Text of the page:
“The devil doesn’t have the best tunes. Tom Waits does.” – Johnny Depp
I’ve been wanting to write a piece on Tom Waits for quite some time so thought that it would be a good fit now that I’m doing this Music in the Movies column. I will attempt to provide a fairly brief overview of some of the great man’s work. This will be by no means an exhaustive list (that would be obscenely long), more of what I consider some of his highlights of his career
Tom Waits has had a long and successful music career that began in the 1970s and continues to this day. Musically, what he’s producing now is considered slightly more experimental than his earlier output. Listening through his work chronologically, it’s interesting to chart his evolution as an artist.
Even with the move to experimental material, he remains a great storyteller with his songs. Frequently his songs focus on deadbeat characters that wouldn’t be out of place in novels by Bukowski, Burroughs or Kerouac.
Waits is able to draw out a number of emotions from listeners (well, this is the case for me, at least) with albums that can contain songs that can make you laugh, terrify you and break your heart.
I didn’t start listening to Waits until I was in my early twenties, however, I distinctly remember watching 120 minutes on MTV one night when I was a teenager and seeing the video to What’s He Building In There? and being utterly terrified. I’m not sure who directed the video, but the imagery works perfectly with Waits’ track.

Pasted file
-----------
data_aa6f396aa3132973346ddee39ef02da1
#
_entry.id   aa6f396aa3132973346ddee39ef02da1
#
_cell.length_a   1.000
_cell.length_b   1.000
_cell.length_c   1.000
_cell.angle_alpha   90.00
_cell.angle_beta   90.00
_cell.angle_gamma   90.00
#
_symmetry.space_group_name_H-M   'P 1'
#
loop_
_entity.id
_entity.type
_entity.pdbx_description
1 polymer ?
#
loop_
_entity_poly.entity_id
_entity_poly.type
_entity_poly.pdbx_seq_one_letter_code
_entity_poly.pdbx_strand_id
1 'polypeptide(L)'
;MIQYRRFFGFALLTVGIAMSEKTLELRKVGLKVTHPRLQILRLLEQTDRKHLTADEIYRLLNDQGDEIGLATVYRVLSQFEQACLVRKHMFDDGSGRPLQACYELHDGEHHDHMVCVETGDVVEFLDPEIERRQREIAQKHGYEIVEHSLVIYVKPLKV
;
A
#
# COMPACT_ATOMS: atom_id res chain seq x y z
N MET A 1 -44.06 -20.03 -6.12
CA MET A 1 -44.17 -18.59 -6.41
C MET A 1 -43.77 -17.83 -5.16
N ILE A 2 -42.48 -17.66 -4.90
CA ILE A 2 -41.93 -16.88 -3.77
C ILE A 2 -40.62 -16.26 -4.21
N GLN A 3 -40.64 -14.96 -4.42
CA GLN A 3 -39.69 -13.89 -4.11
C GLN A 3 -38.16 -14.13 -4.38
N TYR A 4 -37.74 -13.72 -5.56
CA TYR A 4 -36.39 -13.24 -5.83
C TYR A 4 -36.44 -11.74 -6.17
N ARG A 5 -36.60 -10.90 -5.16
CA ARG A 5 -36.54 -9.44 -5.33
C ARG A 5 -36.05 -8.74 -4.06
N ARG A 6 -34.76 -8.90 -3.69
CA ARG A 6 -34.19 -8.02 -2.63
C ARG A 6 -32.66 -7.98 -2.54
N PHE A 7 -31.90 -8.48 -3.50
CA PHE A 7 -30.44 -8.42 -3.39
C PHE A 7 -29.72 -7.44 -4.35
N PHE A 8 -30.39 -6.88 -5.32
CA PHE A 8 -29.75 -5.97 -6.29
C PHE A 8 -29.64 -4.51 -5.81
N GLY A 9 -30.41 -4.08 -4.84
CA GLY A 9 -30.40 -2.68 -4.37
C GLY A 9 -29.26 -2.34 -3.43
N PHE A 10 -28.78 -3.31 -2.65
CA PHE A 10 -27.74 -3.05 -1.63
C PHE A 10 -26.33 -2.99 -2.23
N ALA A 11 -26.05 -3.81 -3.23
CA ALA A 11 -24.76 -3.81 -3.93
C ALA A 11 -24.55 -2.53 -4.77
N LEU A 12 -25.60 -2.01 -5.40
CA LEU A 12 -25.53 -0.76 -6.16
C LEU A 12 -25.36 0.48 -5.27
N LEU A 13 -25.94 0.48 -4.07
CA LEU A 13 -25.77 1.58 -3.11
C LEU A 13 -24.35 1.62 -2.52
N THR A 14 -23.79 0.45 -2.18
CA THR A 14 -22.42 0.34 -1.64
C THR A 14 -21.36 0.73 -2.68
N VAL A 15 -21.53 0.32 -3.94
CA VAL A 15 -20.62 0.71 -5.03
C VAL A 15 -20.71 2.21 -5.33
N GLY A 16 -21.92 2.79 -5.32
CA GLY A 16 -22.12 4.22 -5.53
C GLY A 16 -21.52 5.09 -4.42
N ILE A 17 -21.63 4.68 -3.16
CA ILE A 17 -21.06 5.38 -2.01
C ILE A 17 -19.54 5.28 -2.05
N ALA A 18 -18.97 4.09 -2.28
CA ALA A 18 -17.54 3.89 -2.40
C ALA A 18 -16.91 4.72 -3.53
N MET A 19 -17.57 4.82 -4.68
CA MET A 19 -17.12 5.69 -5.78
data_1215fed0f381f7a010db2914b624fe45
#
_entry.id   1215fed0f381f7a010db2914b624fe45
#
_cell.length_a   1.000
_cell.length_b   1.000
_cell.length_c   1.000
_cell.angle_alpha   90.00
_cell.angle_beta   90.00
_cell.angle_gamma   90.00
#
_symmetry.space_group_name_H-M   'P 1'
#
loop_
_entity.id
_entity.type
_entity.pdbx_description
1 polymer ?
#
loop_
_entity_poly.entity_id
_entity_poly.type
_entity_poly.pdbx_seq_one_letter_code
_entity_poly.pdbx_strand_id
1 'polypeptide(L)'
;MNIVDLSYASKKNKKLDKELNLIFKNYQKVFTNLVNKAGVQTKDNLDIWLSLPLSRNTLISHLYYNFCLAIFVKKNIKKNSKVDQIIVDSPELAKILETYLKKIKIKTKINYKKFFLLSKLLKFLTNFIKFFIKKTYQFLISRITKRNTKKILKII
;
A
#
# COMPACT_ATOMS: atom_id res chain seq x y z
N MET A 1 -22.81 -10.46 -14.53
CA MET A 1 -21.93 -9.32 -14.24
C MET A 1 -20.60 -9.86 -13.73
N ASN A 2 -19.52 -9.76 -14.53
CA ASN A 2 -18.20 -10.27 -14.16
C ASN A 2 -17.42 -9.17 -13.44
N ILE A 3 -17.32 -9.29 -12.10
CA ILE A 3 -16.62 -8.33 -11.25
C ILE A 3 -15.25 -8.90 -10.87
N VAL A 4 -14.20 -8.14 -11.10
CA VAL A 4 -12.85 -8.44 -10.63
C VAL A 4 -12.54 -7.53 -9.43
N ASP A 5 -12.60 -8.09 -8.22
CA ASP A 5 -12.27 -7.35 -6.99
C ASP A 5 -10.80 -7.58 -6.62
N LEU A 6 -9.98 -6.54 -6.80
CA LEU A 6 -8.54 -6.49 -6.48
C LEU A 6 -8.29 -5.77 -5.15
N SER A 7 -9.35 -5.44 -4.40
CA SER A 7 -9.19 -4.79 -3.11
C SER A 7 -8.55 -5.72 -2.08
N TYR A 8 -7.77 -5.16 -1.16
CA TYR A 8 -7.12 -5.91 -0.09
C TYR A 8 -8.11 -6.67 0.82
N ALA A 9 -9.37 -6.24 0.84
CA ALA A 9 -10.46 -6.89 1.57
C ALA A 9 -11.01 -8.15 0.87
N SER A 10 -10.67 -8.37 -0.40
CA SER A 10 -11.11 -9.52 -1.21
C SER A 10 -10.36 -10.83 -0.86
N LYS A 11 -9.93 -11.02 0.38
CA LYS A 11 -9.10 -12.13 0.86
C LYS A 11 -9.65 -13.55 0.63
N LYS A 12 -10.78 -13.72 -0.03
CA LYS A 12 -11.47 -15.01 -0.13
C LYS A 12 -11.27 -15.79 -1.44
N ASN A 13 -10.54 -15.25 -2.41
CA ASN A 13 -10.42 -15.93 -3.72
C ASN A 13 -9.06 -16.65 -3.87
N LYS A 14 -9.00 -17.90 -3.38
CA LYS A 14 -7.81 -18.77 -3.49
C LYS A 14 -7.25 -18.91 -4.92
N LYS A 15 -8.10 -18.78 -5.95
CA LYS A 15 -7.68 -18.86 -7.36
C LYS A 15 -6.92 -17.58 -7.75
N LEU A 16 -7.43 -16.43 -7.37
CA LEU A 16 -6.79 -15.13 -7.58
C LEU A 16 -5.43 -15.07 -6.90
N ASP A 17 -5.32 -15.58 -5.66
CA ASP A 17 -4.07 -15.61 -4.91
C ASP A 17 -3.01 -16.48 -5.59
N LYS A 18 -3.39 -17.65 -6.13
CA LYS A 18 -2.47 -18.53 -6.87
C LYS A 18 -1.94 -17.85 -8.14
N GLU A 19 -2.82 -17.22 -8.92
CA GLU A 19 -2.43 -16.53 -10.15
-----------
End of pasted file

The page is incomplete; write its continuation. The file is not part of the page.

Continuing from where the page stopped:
I go through phases of favoring a number of different Waits albums, depending on what mood I’m in; mostly it’s Real Gone which is his most recent full studio album.
Waits’ music has appeared in a number of movies and TV shows, but his first attempt at composing an entire film earned him an Academy Award nomination. The soundtrack was for Francis Ford Coppola’s 1982 musical One From The Heart, which is, perhaps, best known as the film that bankrupted Coppola due to the costs of the production spiraling out of control. Waits, accompanied on a number of songs by Crystal Gayle, provides a near perfect soundtrack and one that provides a great match for the narrative of the film. As a standalone album it’s also up there with the best of Waits’ back catalogue.